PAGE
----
Quick Hits: Today’s Top Stories
- There’s been a flurry of activity on the Korean peninsula in recent days, with North Korea reportedly firing four short-range ballistic missiles off its west coast on Saturday after launching as many as 23 missiles on Wednesday and six missiles on Thursday, including an intercontinental ballistic missile (ICBM) that reportedly failed in flight. One of the missiles on Wednesday reportedly crossed a disputed maritime border with South Korea for the first time, causing air-raid sirens to go off and the South Korean military to respond with three missile tests of its own. South Korea also scrambled its fighter jets on Friday after detecting as many as 180 North Korean warplanes in flight, and the United States deployed two B-1B bombers and four F-16 fighter jets to the area over the weekend. Pyongyang has said the flurry of missile activity is in response to joint military exercises between South Korea and the United States, but Western officials believe Kim Jong-un is preparing for another nuclear test.
- Xinhua, a state-run news agency in China, reported Friday that President Xi Jinping broke his relative silence on Russia’s invasion of Ukraine to issue his first major rebuke of the Kremlin and warn against using nuclear weapons. The international community, Xi said, should “oppose the use of or the threat to use nuclear weapons, advocate that nuclear weapons cannot be used and that nuclear wars must not be fought, and prevent a nuclear crisis in Eurasia.”
- The Pentagon announced a new $400 million security assistance package for Ukraine on Friday, tapping into previously approved congressional aid to send Ukraine 45 upgraded Soviet-era T-72B tanks from the Czech Republic, 1,100 Phoenix Ghost Tactical Unmanned Aerial Systems, 40 armored riverine boats, and funding to refurbish both HAWK air defense missiles and M1117 armored security vehicles. The Netherlands will provide another 45 upgraded T-72B tanks as well. The United States has now sent Ukraine approximately $18.2 billion in military aid since Russia’s invasion in late February. Citing “people familiar with the discussions,” the Washington Post reported Saturday that the Biden administration has been privately nudging Ukrainian officials to “signal an openness to negotiate with Russia” in order to “ensure the government in Kyiv maintains the support of other nations facing constituencies wary of fueling a war for many years to come.”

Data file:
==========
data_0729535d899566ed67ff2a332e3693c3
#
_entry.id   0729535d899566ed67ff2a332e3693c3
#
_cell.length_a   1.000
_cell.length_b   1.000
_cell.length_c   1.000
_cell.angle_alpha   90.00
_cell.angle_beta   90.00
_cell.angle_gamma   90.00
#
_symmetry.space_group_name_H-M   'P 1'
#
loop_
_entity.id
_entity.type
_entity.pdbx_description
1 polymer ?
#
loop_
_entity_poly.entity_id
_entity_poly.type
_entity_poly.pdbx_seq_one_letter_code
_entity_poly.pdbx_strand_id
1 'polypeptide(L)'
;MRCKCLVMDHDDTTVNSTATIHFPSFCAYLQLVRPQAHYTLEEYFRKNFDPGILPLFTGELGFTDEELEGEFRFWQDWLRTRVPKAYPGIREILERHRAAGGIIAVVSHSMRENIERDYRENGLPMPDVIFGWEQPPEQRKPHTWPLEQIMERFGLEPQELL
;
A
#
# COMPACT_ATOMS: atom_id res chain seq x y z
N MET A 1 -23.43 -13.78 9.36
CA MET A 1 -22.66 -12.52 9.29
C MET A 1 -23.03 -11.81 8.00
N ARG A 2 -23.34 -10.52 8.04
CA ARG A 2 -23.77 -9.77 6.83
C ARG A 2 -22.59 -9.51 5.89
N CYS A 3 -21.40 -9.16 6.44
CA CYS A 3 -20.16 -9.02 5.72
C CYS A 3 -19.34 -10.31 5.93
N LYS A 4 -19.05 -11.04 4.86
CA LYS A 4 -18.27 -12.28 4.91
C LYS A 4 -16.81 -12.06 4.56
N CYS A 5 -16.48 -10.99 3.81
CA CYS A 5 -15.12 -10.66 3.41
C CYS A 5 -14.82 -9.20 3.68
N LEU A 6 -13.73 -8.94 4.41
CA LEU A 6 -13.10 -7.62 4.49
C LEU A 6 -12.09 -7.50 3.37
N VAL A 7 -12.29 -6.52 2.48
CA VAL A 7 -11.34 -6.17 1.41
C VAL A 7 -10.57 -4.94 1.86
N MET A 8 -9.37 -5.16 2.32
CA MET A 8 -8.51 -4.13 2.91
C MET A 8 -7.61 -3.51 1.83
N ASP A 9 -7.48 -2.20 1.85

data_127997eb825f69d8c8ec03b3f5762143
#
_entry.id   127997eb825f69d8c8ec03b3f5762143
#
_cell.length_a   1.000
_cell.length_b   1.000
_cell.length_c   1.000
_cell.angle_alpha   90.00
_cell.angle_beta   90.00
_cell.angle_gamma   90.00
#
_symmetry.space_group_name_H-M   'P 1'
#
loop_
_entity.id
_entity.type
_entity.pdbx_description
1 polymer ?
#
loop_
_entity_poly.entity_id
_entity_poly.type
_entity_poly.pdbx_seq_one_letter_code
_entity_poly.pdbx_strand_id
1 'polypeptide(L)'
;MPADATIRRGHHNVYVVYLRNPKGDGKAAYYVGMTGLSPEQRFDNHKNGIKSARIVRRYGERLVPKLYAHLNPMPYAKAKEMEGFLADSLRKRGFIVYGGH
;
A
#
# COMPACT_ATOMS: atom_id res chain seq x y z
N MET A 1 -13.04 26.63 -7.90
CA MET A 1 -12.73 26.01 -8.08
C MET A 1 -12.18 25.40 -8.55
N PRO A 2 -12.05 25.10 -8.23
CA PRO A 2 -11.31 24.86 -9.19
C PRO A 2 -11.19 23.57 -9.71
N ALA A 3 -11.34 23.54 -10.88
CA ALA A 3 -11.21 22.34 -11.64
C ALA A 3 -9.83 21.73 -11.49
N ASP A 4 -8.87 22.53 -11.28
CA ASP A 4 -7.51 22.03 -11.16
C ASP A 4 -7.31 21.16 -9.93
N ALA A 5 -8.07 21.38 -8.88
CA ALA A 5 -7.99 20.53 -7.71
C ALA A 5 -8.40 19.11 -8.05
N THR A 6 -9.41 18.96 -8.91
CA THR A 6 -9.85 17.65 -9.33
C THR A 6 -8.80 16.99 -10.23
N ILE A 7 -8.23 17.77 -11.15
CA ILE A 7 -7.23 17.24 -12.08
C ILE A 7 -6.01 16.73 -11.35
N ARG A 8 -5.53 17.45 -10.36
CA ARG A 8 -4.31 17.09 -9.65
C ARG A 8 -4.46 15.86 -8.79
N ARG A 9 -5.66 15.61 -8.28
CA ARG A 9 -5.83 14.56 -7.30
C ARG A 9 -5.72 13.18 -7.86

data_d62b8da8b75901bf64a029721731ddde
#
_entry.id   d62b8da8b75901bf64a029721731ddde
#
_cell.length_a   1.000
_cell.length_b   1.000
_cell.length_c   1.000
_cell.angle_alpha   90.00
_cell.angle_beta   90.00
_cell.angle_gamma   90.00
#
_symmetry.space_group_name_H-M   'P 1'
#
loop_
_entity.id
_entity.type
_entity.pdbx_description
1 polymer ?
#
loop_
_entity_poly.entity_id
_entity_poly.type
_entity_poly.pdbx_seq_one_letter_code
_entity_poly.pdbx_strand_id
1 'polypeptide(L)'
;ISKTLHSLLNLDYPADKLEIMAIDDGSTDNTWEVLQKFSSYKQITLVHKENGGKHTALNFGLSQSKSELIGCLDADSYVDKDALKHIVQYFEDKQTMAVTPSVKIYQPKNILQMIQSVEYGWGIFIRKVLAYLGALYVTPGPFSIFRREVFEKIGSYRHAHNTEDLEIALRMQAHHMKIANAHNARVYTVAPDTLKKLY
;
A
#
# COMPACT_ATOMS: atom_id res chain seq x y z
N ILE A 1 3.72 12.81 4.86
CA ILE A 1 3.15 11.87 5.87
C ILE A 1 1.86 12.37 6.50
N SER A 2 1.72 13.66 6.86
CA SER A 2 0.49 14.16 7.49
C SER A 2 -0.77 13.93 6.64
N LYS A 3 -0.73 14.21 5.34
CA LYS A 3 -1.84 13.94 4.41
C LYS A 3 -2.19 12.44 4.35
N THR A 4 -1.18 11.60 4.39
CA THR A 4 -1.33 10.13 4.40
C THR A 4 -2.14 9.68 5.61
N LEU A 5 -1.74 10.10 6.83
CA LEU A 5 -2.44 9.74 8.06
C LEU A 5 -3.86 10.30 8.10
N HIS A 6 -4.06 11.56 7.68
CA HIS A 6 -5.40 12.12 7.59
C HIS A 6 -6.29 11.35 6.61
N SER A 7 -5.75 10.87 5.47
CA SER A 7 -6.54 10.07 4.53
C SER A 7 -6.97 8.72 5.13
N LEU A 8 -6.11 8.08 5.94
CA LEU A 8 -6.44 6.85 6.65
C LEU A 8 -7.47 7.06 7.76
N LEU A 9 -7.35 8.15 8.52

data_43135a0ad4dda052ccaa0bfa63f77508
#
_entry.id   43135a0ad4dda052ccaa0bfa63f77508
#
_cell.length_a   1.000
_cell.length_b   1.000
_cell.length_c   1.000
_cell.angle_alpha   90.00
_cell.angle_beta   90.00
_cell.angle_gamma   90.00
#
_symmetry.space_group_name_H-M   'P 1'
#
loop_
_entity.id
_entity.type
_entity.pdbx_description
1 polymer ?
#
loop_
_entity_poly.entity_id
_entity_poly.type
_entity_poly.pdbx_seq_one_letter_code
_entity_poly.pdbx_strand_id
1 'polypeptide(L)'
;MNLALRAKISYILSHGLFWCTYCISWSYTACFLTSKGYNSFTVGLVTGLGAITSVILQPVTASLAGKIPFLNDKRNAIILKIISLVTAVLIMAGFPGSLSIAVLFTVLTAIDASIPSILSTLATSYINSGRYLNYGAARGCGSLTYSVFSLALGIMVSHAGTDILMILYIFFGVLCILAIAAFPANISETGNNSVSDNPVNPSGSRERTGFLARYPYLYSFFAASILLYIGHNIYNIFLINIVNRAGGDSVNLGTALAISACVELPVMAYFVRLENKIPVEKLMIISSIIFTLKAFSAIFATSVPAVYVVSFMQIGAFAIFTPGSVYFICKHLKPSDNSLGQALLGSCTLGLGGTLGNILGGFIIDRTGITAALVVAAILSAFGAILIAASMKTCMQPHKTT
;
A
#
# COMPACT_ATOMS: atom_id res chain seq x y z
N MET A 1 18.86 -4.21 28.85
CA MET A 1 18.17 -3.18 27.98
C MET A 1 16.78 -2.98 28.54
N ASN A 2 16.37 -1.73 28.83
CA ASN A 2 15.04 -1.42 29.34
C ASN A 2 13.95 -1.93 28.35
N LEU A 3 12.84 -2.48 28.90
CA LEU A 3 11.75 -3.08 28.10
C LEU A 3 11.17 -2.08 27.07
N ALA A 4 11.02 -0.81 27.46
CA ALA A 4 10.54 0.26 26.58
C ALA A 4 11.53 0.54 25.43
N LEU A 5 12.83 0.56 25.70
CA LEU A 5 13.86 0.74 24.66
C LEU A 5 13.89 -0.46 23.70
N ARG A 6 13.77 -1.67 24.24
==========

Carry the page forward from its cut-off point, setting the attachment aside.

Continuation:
- The Bureau of Labor Statistics reported Friday that U.S. employers added 261,000 jobs in October, down from September’s 315,000 figure but still well above the pre-pandemic average and above economists’ expectations. The unemployment rate ticked up from 3.5 percent to 3.7 percent as the labor force participation rate remained relatively unchanged at 62.2 percent. Average hourly earnings—a key measure for hints on inflation—were up 4.7 percent year-over-year, slowing from September’s 5.0 percent annual rate.
- The Centers for Disease Control on Thursday updated its clinical guidelines for doctors prescribing pain-killing opioids, softening its “voluntary” and “flexible” recommendations after guidance issued six years ago to curb the opioid epidemic was seen as presenting a “barrier” to necessary care in certain cases. The updated guidelines still favor non-opioid therapies in many instances, but the agency no longer recommends certain dosage limits or capping opioid treatment for acute pain to three days.
- A report published by the Centers for Disease Control (CDC) last week found that the rate of alcohol-induced deaths—including liver disease, acute intoxication, harmful use, etc.—spiked 26 percent from 2019 to 2020, the fastest such increase in more than 40 years.
- One day after the FBI’s Newark office announced it had received “credible information of a broad threat to synagogues” in New Jersey, the law enforcement agency announced Friday it had identified the source of the threat and that the threat “no longer poses a danger to the community.” It’s not clear whether a suspect was taken into custody or charged with any crimes.
- The Hickory Police Department has opened an investigation after someone allegedly shot into the home of the parents of Pat Harrigan—the Republican candidate in North Carolina’s 14th congressional district—on October 18, while Harrigan’s children were in the house. No one was injured, and law enforcement officials have not disclosed any leads on suspects or motives for the shooting. Jeff Jackson—Harrigan’s Democratic opponent—pulled a campaign ad that was filmed in front of a separate home owned by Harrigan out of “an abundance of caution and concern.”
- The Houston Astros won the World Series on Saturday, defeating the Philadelphia Phillies four games to two in the best-of-seven contest. It’s Houston’s second championship in team history, and first since their 2017 title, which was tainted by a cheating scandal.
The Housing Market has Chilled Out (A Little)
The housing market is starting to calm down.
According to the National Association of Realtors (NAR), pending home sales fell 31 percent year-over-year in September—the fourth straight month of decline. Active listings, meanwhile, were up nearly 34 percent in October—still well below October 2019, but a sign that houses are lingering on the market longer than during the peak pandemic frenzy. Sticker prices began retreating from their stratospheric climbs in July, when the CoreLogic Case-Shiller Home Price Index notched its first month-to-month price drop since January 2019—falling a squint-to-see-it 0.3 percent.